By Alan Dymock
RANKING SOMEWHERE between Jeremy Clarkson slugging Piers Morgan in the dish and the break up of Atomic Kitten, most rugby fans recoiled in utter disgust when the news of Kurtley Beale windmilling teammates broke.
It was the latest instalment in the misadventures of the Three Amigos, Australia’s oft-lambasted pantomime villains Beale, Quade Cooper and James O’Connor. This time, though, things took a serious turn with reports coming out that Beale had been involved in a fracas with his own captain Gareth Delve before coming to blows with winger Cooper Vuna. Since, both Beale and Vuna have been sent home from the Melbourne Rebels tour. On separate planes. Disciplinary action is sure to follow and that raises doubts about Beale’s participation in the upcoming Lions series.
This got us thinking: has rugby had many more perplexing fights in recent times?
Things can get heated when there is a relegation battle going on. That’s rugby. But in 2010, after Worcester Warriors had been relegated thanks to a 12-10 loss to Leeds at Headingley, something rather odd flared up.
A scrap between the fathers of teammates Chris Cracknell and James Collins erupted after Collins’ father allegedly insulted Cracknell, who had been replaced by Collins, in front of the man’s dad. A fight began and Cracknell pulled Collins’ father over the advertising hoardings before the two players squared off.
Don’t hit my son!
In the midst of a 2011 Basque derby between Biarritz and Bayonne in the French Top 14 international number 8 Imanol Harinordoquy was beset by flailing Bayonne boys.
Cue Super Dad.
His father Lucien hopped the ad boards and tore onto the pitch in an attempt to duff up some assailants. He was sat on the dirt by scrum-half Benjamin Boyet, but it was too late. Lucien had already struck a blow for frustrated fathers pacing touchlines around the globe.
Although this was on the pitch, this unprovoked attack was so vicious that it had to make the list, if only to show rugby’s darkest side.
Forever a stain on Lions history, the Waratahs full-back Duncan McRae unloaded 11 punches on the stricken O’Gara. It was an incident that saw the player banned for seven weeks while pressure mounted for the thug to get the sack from his franchise. Meanwhile O’Gara was left with a burst pouch beneath his left eye. It was as disgusting an incident as you are likely to see on the field.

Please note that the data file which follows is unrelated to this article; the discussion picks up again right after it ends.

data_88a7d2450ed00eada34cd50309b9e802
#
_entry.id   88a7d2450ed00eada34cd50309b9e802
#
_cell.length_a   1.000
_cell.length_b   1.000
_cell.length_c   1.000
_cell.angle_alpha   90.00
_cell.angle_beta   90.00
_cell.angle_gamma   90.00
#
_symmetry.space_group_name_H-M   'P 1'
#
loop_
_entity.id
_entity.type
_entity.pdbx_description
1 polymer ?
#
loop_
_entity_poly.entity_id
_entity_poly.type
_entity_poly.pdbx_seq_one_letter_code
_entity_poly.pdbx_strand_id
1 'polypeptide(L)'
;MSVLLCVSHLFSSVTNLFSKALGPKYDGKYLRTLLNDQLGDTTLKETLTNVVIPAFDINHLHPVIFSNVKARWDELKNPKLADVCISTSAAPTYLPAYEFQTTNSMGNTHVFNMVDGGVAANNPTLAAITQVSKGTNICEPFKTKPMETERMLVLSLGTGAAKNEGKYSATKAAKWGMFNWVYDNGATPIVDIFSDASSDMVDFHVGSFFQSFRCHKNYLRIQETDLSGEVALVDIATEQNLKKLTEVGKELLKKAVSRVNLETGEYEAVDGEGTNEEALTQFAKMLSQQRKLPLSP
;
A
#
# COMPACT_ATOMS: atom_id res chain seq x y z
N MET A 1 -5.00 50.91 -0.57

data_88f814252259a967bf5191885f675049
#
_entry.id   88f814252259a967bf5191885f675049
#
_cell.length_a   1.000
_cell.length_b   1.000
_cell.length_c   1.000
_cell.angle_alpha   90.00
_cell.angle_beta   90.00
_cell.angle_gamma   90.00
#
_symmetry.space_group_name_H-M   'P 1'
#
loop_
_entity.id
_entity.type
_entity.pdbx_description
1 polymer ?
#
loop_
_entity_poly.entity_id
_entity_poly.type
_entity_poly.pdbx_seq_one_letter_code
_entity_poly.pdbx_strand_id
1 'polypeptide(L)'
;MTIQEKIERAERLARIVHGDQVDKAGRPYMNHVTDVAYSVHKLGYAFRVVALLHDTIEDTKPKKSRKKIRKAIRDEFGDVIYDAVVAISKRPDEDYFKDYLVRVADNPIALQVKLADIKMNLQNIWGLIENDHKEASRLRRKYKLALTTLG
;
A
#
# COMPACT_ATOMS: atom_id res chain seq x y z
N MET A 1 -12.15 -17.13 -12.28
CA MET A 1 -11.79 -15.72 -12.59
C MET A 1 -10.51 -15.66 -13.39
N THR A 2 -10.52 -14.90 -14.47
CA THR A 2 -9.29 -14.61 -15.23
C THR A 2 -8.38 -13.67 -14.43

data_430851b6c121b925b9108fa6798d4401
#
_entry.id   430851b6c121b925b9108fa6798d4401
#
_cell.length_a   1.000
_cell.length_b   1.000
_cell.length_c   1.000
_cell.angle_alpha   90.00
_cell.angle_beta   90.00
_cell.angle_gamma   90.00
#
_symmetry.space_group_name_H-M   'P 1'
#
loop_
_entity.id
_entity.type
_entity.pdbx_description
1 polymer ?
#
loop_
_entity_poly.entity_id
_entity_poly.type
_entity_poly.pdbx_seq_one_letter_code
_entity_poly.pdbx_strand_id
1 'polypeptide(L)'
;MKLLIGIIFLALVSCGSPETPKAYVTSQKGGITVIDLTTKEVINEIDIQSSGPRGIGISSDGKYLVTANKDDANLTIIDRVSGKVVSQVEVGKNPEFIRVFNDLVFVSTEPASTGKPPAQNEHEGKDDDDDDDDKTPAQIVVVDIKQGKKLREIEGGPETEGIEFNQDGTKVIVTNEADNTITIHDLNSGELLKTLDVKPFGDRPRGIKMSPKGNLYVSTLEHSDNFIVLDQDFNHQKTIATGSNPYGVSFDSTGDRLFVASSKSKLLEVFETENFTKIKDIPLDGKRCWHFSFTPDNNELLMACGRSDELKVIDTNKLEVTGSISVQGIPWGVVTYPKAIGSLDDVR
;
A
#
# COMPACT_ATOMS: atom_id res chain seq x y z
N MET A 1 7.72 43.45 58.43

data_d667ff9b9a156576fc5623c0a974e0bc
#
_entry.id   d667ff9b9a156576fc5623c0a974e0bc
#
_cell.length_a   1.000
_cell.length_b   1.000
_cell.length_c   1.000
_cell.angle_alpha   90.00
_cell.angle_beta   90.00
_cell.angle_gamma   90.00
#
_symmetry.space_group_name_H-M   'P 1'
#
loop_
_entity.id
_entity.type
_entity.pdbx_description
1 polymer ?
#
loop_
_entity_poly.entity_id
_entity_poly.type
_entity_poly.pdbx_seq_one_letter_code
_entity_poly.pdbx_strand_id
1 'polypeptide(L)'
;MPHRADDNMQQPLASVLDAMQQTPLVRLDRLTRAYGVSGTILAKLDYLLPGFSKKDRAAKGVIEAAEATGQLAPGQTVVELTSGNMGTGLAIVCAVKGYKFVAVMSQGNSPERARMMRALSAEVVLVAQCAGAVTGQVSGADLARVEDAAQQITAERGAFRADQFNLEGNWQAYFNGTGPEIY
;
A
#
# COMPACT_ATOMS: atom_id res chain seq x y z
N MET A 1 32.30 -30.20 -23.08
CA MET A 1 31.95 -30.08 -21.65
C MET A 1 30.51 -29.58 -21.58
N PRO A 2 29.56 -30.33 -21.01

Team, um, mates?
In 2008 Wasps colleagues Danny Cipriani and Josh Lewsey clashed during a defensive drill. The young fly-half was said to have hurled threats at Lewsey on the training paddock, but as the row intensified Lewsey, not known for taking a backward step, let fly with a swift combination.
Cipriani was knocked-out.
There are always bust-ups on training grounds and more often than not they are brushed under the carpet or they mean very little. With these two characters, though, there was something that appealed to the carnivorous tabloid fans. Luckily, Kelly Brook appeared to be on hand to nurse suffering Cips back to health.
At the end of an arduous 2009 campaign the players of Bath and Harlequins decided to let off some steam. The problem was that the two teams held piping-hot team days out in the same area of London and eventually they ran into each other in Fulham.
The two sides had lost out in the semi-finals of the Premiership the day before, with Quins falling to Leicester Tigers at Twickenham and Bath losing out to eventual winners Wasps.
Everyone lost out again after this fight, though. Lots of embarrassment; a stone-cold Aussie second-row (the rumour being that Justin Harrison felt compelled to move back Down Under after being flattened by a Quins punch), and enquiries all round.
It was a case of two teams trying to let off steam, but landing in hot water.